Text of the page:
The dominant religion is the New Faith, a monotheistic religion (inspired by Thief: Dark Project's Hammerites) who worships the Mastersmith and who sees its duty to crush Chaos (and the heathenly Old Faith) with a sledge hammer. The Old Faith, which worships the Triune Goddess (modeled after Hecate), still lingers in the countryside and the slums, as well as in the hidden chambers of some of the nobles. Both of these Faiths are Lawful in game terms, as they seem to smash (New Faith) or safely contain (Old Faith) the Fey and worse unnatural forces; both have, in game terms, Clerics. Most cultists and witches who do not belong to either Faith are Chaotic, consort with Fey or with worse beings, and are, in game terms, Magic Users.

The climate is very cold. In the past, approximately 1,500 years ago, the Northern Empire (to the far north from Zagadur) was a shining beacon of civilization and magic. But the Empire's mages made pacts with Chaos, and, some say, have injured the Triune Goddess herself. This brought about the Great Winter, which still lingers, and the fall of the Northern Empire to Chaos. The climate and ecosystem now resemble Europe in the last Ice Age, megafauna included; mammoths have been domesticated and used for labor, while beasts such as sabertooth cats and wooly rhinoceroses roam the wilderness where civilization does not hold sway.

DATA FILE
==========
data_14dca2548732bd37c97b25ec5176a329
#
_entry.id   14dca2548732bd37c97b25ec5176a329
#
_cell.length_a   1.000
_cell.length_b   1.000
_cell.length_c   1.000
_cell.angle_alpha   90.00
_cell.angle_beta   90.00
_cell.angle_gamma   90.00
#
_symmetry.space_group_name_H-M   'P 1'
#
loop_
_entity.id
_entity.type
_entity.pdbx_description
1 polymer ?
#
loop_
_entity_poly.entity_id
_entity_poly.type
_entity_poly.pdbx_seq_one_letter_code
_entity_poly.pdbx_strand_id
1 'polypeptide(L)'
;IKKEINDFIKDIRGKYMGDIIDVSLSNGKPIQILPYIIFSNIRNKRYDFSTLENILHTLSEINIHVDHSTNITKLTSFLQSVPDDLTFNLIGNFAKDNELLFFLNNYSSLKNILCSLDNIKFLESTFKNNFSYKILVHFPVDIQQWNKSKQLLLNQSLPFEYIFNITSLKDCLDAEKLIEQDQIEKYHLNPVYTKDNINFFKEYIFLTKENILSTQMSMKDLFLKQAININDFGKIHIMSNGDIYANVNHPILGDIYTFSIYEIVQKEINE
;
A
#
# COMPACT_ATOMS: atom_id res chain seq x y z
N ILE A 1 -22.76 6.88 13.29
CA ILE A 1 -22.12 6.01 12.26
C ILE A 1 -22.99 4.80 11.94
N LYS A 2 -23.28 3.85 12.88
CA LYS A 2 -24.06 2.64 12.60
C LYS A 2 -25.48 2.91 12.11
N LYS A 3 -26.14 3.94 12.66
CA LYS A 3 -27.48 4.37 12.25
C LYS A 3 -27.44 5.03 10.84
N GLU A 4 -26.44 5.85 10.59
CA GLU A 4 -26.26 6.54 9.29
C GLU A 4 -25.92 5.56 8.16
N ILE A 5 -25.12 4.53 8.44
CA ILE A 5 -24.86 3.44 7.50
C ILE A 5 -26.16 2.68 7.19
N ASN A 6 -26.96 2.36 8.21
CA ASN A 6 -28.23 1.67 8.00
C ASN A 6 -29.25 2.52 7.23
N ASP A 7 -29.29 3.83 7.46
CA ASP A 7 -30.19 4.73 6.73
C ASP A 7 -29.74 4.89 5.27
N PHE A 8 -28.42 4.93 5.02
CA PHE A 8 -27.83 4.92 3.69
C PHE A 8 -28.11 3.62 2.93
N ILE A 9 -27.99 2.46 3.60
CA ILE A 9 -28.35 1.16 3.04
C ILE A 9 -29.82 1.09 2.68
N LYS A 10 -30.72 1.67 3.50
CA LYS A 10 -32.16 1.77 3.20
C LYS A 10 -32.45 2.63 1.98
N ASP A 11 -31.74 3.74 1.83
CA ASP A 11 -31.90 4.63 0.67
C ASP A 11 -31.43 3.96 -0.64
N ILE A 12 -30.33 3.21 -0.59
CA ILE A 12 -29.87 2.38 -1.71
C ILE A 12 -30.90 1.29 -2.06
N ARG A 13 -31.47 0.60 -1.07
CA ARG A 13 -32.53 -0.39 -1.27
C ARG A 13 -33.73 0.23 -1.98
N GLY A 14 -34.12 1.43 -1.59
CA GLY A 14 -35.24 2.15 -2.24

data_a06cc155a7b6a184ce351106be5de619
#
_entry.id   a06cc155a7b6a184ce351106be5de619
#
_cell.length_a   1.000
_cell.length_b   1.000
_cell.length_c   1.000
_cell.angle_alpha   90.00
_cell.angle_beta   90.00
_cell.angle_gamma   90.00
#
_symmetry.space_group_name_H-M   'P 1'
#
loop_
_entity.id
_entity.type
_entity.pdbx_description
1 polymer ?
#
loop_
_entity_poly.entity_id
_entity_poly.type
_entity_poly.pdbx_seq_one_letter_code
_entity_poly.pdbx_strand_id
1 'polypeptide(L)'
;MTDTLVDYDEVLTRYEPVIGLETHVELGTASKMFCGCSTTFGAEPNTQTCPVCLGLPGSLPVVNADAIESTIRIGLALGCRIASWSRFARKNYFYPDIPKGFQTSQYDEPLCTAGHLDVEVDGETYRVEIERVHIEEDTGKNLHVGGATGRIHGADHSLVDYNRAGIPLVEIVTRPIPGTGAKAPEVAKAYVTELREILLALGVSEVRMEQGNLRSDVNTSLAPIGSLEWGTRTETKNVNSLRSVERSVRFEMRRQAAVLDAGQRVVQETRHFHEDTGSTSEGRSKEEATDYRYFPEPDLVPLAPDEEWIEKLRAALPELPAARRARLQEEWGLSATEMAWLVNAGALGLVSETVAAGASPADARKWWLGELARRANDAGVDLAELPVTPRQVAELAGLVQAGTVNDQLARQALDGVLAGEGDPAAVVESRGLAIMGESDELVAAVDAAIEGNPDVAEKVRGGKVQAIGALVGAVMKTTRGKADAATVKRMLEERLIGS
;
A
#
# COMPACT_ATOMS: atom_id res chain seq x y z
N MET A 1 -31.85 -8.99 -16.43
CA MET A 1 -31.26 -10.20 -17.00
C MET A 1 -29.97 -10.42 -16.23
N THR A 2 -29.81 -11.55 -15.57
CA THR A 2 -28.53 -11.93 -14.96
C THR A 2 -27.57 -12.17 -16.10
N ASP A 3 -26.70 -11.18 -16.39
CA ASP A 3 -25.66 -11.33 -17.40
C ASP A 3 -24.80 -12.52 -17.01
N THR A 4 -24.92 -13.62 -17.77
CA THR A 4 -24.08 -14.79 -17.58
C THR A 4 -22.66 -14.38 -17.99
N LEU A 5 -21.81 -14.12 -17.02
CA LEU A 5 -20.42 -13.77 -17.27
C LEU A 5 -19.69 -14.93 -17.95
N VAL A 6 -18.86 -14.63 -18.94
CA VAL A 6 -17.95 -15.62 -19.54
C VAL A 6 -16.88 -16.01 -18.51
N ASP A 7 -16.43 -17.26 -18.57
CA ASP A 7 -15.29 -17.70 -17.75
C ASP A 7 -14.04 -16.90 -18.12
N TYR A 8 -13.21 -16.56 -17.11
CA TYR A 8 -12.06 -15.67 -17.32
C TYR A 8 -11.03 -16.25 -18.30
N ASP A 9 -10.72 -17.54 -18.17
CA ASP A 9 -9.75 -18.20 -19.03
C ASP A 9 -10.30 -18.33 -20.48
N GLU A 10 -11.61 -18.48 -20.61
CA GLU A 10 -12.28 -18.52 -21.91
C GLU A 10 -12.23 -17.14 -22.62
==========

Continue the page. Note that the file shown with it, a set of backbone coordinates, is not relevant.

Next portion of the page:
The Fey are an active, and potent, force on this world. They are Chaotic and not part of the natural order, though not all of them are malevolent. Their magic is Chaotic, and many rural Magic-Users learn their magic from the Fey. Elves (which are Fey in this world) sometimes kidnap babies from their cribs - even in the City as long as a New Faith temple is not close by - and replace them with Changelings of their own kin. These Changelings, when raised by Humans, still retain some of their Faerie heritage, and, in game terms, they use the rules for Elves and replace them. Changelings have a negative social stigma, as do Magic-Users who do not keep their abilities in the shadows (or masquerade as alchemists, scientists, apothecaries and similar respectable professions); most noble or rich families will abandon Changeling babies in the Slums to their fate (most die; some are adopted by poor families).

(as far as I've thought about it, I think that there is no need for Dwarves or Halflings in this world, though you might convince me otherwise).

There should be some dark secret for the Nobility; my current idea is that they are other Deep One Hybrids or Snake Men Hybrids. Vampires are probably out as I've used them enough in previous games and want something new.

Note that both City and Kingdom are crumbling. The monarch has little control of the deep countryside (far from the major cities); and the city is an armed camp, with almost any noble or rich merchant having his or her armed private guards, some of which are better trained and equipped than the corrupt (and often drunk) City Watch. Crime thrives, and so does intrigue.